Want to know how to get cheap flights? These 3 surefire strategies are guaranteed to get you flying for less. Read on for my best strategies!
I am asked all the time how I find such great airline deals. I wrote a book about the subject, have published several blog posts and still people are mystified by the process.
It’s as if the concept of paying $300 for something people are accustomed to paying $1,000 for can’t be rationalized. We’ve been price gouged by airlines for so long that the concept of “winning” in a transaction seems absurd.
But let me be the first to tell you, it is possible to fly for cheap. It’s possible to find tickets to places you actually want to go, when you want to go there, for less than what you think.
This is not a secret. There’s no catch. You don’t even have to fly back row in economy — you can find deals on comfort plus seats or even first class. You don’t have to be a celebrity to fly in style. Travel hackers do it all the time.
To get you started, I’m going to summarize the three main ways that I get flight deals. These three methods are applicable in any flight situation — if one doesn’t work for you, another one should. Using a combination of these three methods, you should never overpay for a flight again.
Pay close attention, because this is everything you need to know about how to get cheap flights in three easy steps.
Step 1: Sign up for flight alerts
A flight alert is a notification that you get from a third party to make you aware when there’s an error fare, price drop or flash sale on a route.
I’m part of Scott’s Cheap Flight’s email list. There’s a yearly fee to be on the premium list but I get multiple deals a day and it’s well worth the investment.
This week alone I’ve gotten deals like:
- London $300’s-$400’s roundtrip
- Japan $500’s roundtrip
- Bermuda $300’s roundtrip
- Lisbon $300’s roundtrip
- Cyprus $450 roundtrip
- Paris $250 roundtrip
- Medellin $250 roundtrip
Now, these deals are all from different departure airports on different dates. I don’t take advantage of every single lone that comes my way, but it’s nice to feel like I’m constantly in the loop.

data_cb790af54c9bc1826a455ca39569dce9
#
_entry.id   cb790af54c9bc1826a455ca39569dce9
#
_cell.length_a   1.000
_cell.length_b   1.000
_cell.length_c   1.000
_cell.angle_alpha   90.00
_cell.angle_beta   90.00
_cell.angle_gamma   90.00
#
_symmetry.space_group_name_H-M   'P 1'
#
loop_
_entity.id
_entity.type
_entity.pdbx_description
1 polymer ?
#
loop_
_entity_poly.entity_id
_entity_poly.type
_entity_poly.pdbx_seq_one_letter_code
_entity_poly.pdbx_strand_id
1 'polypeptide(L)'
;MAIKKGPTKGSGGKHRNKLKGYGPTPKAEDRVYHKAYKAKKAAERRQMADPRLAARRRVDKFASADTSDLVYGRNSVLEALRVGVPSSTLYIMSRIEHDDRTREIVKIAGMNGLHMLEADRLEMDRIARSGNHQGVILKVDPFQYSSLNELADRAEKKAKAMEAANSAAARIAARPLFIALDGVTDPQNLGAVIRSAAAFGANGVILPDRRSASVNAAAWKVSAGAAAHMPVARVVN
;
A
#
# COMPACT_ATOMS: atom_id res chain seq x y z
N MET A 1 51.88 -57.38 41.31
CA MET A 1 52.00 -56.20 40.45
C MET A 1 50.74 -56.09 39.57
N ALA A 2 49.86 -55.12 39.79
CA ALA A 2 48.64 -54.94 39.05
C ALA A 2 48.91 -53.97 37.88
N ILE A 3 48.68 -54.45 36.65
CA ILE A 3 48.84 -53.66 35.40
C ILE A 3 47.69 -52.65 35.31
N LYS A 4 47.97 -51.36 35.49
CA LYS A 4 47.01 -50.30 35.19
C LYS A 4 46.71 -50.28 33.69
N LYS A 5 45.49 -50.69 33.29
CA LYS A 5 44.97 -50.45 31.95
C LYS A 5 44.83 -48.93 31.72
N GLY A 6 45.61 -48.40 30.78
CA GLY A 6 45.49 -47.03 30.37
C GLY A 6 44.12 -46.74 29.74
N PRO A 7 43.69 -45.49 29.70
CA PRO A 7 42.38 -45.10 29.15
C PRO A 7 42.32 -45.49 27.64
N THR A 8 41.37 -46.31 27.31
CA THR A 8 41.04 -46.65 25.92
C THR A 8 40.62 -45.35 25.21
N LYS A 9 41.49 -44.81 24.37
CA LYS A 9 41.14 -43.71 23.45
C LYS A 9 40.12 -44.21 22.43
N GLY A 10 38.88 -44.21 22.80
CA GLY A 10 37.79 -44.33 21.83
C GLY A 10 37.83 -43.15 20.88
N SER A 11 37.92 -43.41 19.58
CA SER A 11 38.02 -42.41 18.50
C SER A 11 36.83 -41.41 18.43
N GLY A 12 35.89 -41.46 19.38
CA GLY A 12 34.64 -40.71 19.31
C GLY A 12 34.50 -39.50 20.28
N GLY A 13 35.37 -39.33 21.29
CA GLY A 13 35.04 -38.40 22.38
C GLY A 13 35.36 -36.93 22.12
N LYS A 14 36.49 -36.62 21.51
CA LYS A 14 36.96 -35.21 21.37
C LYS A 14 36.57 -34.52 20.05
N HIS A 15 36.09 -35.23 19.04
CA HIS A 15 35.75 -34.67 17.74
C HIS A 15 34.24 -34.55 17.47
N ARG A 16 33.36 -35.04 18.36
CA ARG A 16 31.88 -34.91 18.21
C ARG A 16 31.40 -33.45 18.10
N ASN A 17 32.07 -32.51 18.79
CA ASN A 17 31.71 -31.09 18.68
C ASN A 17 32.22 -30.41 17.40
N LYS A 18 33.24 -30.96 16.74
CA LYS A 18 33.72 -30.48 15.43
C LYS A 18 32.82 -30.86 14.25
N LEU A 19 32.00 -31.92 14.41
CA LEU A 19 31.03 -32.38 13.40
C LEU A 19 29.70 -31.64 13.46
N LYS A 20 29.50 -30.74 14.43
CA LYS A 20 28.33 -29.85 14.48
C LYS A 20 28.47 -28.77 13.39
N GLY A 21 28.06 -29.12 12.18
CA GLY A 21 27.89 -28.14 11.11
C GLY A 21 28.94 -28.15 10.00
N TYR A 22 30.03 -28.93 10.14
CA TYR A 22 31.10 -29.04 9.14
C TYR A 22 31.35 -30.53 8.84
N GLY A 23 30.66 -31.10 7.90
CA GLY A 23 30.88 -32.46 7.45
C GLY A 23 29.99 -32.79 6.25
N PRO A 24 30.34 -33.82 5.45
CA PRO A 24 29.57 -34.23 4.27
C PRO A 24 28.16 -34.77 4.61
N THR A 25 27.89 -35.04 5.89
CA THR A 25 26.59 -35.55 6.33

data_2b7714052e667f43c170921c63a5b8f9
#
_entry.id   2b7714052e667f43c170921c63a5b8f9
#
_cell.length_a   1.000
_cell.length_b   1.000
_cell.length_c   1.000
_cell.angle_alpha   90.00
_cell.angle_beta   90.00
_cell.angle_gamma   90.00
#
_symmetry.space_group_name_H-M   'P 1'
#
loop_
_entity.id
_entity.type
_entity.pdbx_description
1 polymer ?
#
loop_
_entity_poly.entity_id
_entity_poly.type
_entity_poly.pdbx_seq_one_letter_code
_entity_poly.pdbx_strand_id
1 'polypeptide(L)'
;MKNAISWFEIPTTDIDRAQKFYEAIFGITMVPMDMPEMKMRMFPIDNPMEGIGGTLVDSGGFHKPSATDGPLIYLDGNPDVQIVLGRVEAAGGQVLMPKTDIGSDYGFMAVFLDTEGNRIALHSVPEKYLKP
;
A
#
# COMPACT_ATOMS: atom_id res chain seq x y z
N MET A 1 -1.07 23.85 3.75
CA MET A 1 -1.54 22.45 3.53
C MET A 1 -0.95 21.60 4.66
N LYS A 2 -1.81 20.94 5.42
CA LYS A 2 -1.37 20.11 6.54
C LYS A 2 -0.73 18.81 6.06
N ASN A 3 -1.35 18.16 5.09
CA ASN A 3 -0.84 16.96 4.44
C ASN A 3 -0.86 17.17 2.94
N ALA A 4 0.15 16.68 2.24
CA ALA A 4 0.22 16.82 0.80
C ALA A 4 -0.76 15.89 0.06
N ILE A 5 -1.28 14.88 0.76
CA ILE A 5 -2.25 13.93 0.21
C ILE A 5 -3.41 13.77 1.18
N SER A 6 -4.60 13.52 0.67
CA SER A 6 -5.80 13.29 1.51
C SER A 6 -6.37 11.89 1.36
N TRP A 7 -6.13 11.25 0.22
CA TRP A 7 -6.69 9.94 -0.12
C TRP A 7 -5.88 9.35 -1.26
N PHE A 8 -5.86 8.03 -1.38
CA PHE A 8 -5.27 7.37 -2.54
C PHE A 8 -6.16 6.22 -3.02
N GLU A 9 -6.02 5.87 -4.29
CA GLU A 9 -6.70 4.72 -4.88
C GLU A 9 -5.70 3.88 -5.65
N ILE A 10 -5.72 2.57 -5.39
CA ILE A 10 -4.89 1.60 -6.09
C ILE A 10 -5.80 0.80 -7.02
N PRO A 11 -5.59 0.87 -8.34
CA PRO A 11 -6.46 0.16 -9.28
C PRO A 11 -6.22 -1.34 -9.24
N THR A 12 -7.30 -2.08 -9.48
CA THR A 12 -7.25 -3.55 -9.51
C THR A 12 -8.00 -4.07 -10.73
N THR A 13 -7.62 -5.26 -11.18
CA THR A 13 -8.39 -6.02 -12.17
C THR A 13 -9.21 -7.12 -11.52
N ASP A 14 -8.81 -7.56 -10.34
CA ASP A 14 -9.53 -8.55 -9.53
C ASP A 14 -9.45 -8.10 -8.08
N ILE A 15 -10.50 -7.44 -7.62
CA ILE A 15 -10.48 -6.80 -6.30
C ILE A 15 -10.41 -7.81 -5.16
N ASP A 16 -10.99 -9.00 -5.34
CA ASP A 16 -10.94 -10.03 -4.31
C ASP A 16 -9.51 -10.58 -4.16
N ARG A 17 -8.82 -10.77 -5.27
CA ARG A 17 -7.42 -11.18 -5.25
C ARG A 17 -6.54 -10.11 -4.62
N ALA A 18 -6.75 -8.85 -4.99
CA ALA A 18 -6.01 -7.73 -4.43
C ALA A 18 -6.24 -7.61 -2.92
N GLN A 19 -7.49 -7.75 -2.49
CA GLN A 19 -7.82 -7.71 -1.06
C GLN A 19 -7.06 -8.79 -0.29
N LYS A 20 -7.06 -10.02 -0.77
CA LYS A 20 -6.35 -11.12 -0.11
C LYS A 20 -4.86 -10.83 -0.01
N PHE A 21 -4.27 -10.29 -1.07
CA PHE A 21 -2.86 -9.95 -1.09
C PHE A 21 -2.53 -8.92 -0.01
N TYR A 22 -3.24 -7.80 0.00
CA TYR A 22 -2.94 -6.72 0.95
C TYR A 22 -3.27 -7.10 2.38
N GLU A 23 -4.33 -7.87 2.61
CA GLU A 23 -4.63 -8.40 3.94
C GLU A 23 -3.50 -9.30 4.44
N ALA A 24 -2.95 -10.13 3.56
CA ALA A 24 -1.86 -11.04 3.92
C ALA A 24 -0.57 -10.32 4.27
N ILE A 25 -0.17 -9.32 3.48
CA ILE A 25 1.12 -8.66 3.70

They’re 100% legitimate fares, on real airlines. If you book an error fare it’s wise to wait a few days to make sure the airline honors it. You can read more about error fares here.
Scott’s Cheap Flights is my favorite, but he’s not the only one in the flight alert game. I have a list of 17 flight alert programs that you can download to find the one that works best for you.
If you’re someone based outside of the United States, check out this post with 7 flight alert programs for Canadians, Australians and travelers around the world.
Flight alerts are great because you let the deals come to you instead of frantically searching on multiple search engines and seeing the price go up before your very eyes.
They’re good for people with flexible dates, though if you stay in the loop you may get lucky and get a flight alert for your exact dates of travel or even in-demand times like New Years.If you have rigid dates, are traveling during high season or are looking for last-minute tickets, then flight alerts may not be the best option for that particular trip.
Still sign up for them though, because they’re awesome. Scott has a free list where you only get a portion of the deals so for the price of FREE you really have nothing to lose and the world to gain.
Step 2: Fly with budget airlines
Need to get somewhere cheap and possibly last minute? Consider flying with budget airlines. Budget airlines have been the capitalist pushback to traditional airlines that were charging an arm and a leg and being left largely unchecked.